A new study has found a positive association between the amounts of time spent playing video games and thickness of certain areas of the brain. The results, which have been published in the journal PLOS ONE, may therefore represent a biological reason for the improvements in cognition which have been previously found to occur with video gaming.
Video games are extremely popular, especially amongst adolescents, and the gaming world becomes ever more sophisticated each year. Gaming has, however, been met with concern amongst many parents, teachers and politicians, especially with regards to violent games which have at times been associated with adverse effects in the behavior of some users. But is it all bad? In short- no, as we already know the positive effects that video gaming can have on cognitive function.
Previous studies have found that frequently playing video games can enhance certain visual skills, and engaging in strategic video games can also improve memory and reasoning. Although there are many studies that demonstrate the benefits of video gaming on cognition, how do they fit in with what’s going on in the brain? In hope of shedding light on this, a team of researchers used magnetic resonance imaging to scan the brains of 152 14-year old male and female adolescents. The scans were then used to estimate cortical thickness.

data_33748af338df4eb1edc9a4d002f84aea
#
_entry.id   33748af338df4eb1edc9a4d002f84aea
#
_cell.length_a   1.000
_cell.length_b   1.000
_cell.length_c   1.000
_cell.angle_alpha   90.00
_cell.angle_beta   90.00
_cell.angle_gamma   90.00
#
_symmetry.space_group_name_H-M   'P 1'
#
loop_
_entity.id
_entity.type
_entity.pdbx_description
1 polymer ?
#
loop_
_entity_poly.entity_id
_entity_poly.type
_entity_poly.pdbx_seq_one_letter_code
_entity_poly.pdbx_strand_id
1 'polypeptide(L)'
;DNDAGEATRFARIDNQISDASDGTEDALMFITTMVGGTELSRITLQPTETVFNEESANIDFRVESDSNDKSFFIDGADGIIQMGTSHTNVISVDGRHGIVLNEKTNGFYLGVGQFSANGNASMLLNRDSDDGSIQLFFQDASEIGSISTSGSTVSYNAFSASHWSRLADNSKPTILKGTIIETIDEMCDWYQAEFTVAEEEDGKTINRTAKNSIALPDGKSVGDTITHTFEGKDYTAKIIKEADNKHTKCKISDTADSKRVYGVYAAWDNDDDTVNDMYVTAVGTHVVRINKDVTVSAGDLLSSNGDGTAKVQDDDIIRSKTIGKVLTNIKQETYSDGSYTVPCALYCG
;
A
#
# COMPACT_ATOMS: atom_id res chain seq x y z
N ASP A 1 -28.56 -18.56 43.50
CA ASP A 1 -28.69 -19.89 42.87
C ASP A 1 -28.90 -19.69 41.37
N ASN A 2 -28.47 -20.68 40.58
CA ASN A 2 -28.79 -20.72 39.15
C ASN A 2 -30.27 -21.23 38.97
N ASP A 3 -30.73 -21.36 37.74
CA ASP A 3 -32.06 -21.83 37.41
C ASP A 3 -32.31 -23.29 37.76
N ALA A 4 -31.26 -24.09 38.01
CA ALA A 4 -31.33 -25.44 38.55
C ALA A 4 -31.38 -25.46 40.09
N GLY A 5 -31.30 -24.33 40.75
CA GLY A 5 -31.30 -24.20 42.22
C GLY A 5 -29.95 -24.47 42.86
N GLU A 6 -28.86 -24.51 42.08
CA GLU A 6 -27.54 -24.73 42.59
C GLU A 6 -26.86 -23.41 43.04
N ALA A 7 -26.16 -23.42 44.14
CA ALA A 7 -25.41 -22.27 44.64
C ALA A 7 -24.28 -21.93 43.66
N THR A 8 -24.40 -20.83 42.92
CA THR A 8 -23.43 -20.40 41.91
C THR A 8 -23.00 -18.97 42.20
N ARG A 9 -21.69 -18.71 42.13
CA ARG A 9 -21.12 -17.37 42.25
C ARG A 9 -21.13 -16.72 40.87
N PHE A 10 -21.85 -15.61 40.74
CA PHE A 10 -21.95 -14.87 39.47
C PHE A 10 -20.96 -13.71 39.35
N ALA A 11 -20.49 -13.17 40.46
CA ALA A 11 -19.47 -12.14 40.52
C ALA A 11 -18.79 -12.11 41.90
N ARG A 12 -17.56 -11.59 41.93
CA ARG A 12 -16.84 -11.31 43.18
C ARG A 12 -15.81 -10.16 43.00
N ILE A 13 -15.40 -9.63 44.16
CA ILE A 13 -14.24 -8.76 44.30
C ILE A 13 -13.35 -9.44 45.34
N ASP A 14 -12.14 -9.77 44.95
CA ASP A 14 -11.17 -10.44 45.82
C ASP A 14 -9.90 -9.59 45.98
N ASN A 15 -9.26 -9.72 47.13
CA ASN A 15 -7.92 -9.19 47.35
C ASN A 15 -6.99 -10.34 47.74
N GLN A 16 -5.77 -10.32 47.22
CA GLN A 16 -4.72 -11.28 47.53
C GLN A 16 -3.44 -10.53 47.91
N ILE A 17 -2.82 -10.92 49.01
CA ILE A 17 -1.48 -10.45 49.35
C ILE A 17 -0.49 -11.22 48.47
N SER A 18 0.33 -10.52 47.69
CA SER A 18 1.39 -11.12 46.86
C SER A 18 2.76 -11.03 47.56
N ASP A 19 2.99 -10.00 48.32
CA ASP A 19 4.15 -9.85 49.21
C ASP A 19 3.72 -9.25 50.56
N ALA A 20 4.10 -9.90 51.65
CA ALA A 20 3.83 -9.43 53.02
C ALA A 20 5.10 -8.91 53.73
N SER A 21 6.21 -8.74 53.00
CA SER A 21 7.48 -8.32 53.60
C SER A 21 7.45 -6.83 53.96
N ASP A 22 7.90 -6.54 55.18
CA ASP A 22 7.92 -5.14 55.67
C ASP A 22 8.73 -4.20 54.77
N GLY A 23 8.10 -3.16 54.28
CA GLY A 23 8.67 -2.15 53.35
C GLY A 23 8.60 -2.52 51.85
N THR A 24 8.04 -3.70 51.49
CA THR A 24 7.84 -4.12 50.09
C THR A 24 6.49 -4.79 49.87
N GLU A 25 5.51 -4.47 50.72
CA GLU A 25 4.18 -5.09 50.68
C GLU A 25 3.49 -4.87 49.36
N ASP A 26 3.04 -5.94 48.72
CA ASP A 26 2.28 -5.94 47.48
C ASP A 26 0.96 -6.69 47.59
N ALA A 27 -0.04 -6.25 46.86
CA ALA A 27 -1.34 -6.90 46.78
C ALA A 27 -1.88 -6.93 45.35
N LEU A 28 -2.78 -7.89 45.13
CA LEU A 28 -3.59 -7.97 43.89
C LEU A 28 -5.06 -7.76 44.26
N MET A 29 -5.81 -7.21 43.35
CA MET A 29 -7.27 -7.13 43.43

After controlling for age and sex, the team found a positive correlation between self-reported hours spent playing video games and cortical thickness of two areas of the brain. These were the left dorsolateral prefrontal cortex (DLPFC) and the left frontal eye fields (FEFs). The DLPFC is involved in decision making and strategic planning, and the FEFs are important for eye movement and allocating visuo-spatial attention. Both of these areas are therefore extensively involved in processes important for playing video games. The team didn’t find any cortical thinning in association with video gaming.
These data therefore suggest a biological reason for the previously observed positive effects on cognition that video gaming may bestow. The scientists suggested a continuation of this research could consider the specific genres of game played, as this was not taken into account in this particular study. Who knows, perhaps playing Call of Duty may enlarge these areas of the brain to a greater extent than FIFA.